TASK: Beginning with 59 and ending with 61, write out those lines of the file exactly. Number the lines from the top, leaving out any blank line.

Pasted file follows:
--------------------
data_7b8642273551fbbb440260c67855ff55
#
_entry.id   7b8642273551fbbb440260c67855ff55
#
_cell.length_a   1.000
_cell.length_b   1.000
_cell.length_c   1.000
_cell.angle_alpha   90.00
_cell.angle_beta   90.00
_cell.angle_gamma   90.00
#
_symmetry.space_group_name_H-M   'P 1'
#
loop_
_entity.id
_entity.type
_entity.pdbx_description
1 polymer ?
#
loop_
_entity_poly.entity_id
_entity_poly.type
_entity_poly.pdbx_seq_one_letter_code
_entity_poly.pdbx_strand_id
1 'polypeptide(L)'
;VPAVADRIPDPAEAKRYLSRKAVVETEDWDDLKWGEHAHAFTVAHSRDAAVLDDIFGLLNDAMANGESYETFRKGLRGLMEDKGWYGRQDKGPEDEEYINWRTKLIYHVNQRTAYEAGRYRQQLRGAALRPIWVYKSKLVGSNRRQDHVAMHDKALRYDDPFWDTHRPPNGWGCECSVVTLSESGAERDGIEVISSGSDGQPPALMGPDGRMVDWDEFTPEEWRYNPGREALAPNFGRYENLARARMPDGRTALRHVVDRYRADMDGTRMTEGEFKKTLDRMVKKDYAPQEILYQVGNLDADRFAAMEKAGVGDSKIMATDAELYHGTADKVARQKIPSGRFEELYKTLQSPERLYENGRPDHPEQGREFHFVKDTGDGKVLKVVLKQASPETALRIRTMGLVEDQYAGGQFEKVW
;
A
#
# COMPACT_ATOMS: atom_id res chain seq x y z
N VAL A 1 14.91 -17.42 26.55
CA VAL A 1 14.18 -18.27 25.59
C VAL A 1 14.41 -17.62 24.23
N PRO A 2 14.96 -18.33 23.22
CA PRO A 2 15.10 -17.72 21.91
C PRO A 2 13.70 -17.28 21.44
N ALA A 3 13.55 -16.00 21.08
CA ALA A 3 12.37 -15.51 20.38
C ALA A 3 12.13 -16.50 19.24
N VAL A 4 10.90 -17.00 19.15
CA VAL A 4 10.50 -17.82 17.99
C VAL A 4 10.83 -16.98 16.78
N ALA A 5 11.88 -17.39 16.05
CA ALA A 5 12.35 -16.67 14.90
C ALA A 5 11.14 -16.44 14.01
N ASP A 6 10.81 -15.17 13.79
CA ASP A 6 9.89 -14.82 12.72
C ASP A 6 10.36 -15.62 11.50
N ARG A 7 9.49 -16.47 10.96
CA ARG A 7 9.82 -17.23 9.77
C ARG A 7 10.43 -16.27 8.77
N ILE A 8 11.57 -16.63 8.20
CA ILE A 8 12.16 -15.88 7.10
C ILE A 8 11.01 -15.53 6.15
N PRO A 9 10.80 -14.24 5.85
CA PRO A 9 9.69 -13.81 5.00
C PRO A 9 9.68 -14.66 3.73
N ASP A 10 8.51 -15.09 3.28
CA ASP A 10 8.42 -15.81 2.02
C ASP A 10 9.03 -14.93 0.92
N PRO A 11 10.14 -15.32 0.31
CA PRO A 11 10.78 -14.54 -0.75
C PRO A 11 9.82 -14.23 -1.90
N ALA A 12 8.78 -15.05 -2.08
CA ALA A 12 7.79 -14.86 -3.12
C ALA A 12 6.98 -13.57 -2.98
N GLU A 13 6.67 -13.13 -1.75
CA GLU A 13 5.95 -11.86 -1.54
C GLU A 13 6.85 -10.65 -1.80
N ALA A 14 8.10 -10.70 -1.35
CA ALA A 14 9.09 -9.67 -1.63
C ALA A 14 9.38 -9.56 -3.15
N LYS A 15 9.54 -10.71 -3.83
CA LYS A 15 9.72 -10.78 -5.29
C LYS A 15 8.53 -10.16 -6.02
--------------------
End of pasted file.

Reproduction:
CA ASP A 10 8.42 -15.81 2.02
C ASP A 10 9.03 -14.93 0.92
N PRO A 11 10.14 -15.32 0.31